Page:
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I've seen many mandelbrot image generator drawing a low resolution fractal of the mandelbrot and then continuously improve the fractal. Is this a tiling algorithm? Here is an example: http://neave.com/fractal/

Update: I've found this about recursively subdivide and calculate the mandelbrot: http://www.metabit.org/~rfigura/figura-fractal/math.html. Maybe it's possible to use a kd-tree to subdivide the image?

Update 2: http://randomascii.wordpress.com/2011/08/13/faster-fractals-through-algebra/ Update 3: http://www.fractalforums.com/programming/mandelbrot-exterior-optimization/15/

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Does that help? en.wikipedia.org/wiki/Mandelbrot_set –  Drakosha Dec 3 '12 at 23:21
What do you mean? I know how to draw a mandelbrot. But the tiling and improvement thing is new to me? –  Phpdevpad Dec 3 '12 at 23:26

3 Answers 3

up vote 2 down vote accepted

I think that site is not as clever as you give it credit for. I think what happens on a zoom is this:

  • Take the previous image, scale it up using a standard interpolation method. This gives you the 'blurry' zoomed in image. Click the zoom in button several times to see this best
  • Then, in concentric circles starting from the central point, recalculate squares of the image in full resolution for the new zoom level. This 'sharpens' the image progressively from the centre outwards. Because you're probably looking at the centre, you see the improvement straight away.

You can more clearly see what it's doing by zooming far in, then dragging the image in a diagonal direction, so that almost all the screen is undrawn. When you release the drag, you will see the image rendered progressively in squares, in concentric circles from the new centre.

I haven't checked, but I don't think it's doing anything clever to treat in-set points differently - it's just that because an entirely-in-set square will be black both before and after rerendering, you can't see a difference.

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The oldschool Mandelbrot rendering algorithm is the one that begins calculating pixels at the top-left position, goes right, then moves to the beginning of next line, like an ordinary typewriter machine (visually).

The linked algorithm is just calculating pixels in a different order, and when it calculates one, it quickly makes assumption about certain neighboring pixels and later goes back to properly redraw them. That's when you see improvement. If you zoom into the set, certain pixel values will remain the same (they don't need to be recalculated) the interim pixels will be guessed, quickly drawn and later recalculated.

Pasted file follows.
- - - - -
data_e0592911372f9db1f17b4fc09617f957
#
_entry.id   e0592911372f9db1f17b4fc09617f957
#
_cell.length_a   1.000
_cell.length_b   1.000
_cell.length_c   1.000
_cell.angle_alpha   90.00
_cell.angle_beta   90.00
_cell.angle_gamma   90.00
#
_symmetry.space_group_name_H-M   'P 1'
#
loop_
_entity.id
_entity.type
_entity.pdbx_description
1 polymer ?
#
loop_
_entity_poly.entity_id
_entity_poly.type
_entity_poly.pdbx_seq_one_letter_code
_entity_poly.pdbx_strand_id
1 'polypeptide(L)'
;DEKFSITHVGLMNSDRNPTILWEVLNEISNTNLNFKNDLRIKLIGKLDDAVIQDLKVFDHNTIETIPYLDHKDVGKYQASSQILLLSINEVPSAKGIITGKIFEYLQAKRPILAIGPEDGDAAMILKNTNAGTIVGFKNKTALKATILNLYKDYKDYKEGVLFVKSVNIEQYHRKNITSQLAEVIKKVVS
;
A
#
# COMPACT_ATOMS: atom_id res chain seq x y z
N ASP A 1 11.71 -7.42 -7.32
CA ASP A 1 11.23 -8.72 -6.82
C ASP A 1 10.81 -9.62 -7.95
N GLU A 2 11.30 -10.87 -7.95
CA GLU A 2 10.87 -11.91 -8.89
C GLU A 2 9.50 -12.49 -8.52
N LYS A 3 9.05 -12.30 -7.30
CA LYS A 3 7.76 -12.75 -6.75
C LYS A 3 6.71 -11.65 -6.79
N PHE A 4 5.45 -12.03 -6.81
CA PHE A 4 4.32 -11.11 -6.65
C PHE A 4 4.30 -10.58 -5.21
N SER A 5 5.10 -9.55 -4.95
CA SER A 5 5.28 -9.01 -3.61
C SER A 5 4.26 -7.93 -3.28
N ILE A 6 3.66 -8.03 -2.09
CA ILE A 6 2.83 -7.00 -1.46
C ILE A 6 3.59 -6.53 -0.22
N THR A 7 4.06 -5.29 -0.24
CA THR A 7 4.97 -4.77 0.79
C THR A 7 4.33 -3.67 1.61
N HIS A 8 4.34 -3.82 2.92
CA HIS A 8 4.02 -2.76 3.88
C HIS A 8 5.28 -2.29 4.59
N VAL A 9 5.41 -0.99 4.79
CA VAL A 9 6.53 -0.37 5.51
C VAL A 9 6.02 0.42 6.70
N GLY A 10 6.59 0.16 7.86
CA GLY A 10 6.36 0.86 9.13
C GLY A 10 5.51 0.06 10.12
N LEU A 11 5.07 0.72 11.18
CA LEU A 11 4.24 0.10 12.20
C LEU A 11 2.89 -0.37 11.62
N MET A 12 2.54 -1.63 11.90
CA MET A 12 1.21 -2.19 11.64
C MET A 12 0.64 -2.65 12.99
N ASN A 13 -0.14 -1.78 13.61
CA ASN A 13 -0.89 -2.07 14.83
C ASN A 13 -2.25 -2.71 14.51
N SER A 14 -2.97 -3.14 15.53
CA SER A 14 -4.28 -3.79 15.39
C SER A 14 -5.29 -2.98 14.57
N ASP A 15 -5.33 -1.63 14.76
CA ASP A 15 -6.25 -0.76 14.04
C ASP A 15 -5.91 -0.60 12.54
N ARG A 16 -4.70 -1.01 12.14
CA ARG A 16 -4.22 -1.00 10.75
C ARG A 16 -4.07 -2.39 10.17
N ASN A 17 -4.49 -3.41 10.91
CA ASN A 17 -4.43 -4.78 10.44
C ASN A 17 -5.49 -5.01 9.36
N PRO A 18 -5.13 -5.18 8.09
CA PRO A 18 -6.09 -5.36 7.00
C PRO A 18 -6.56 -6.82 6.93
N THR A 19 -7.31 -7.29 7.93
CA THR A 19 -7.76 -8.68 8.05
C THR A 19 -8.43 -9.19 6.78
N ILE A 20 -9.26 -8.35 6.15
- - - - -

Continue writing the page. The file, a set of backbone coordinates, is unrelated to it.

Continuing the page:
A continuously improving Mandelbrot is just for your eyes, it will never finish earlier than a properly calculating per-pixel algorithm which can detect "islands".

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But how would you determine if the point is within the cardioid, the last the period-2 bulb? What does this mean? –  Phpdevpad Dec 3 '12 at 23:58
Why is this important? –  karatedog Dec 4 '12 at 13:07
It fills pixel with same colors? –  Phpdevpad Dec 4 '12 at 13:12
Yes it does. Try AakashM suggestion. Zoom into the set quickly, then grab the screen and move left or right. There are no pixels drawn in this state and when you release the mouse button, then will the screen redraw. –  karatedog Dec 4 '12 at 13:42
Yes, but how do you make assumption. Kd-tree, quadtree? –  Phpdevpad Dec 4 '12 at 15:49

Author of Fractal eXtreme and the randomascii blog post linked in the question here.

Fractal eXtreme does a few things to give a gradually improving fractal image:

  1. Start from the middle, not from the top. This is a trivial change that many early fractal programs ignored. The center should be the area the user cares the most about. This can either be starting with a center line, or spiraling out. Spiraling out has more overhead so I only use it on computationally intense images.
  2. Do an initial low-res pass with 8x8 blocks (calculating one pixel out of 64). This gives a coarse initial view that is gradually refined at 4x4, 2x2, then 1x1 resolutions. Note that each pass does three times as many pixels as all previous passes -- don't recalculate the original points. Subsequent passes also start at the center, because that is more important.
  3. A multi-pass method lends itself well to guessing. If four pixels in two rows have the same value then the pixels in-between probably have the same value, so don't calculate them. This works extremely well on some images. A cleanup pass at the end to look for pixels that were miscalculated is necessary and usually finds a few errors, but I've never seen visible errors after the cleanup pass, and this can give a 10x+ speedup. This feature can be disabled. The success of this feature (guess percentage) can be viewed in the status window.
  4. When zooming in (double-click to double the magnification) the previously calculated pixels can be used as a starting point so that only three quarters of the pixels need calculating. This doesn't work when the required precision increases but these discontinuities are rare.

More sophisticated algorithms are definitely possible. Curve following, for instances.

Having fast math also helps. The high-precision routines in FX are fully unwound assembly language (generated by C# code) that uses 64-bit multiplies.

FX also has a couple of checks for points within the two biggest bulbs, to avoid calculating them at all. It also watches for cycles in calculations -- if the exact same point shows up then the calculations will repeat.

To see this in action visit http://www.cygnus-software.com/

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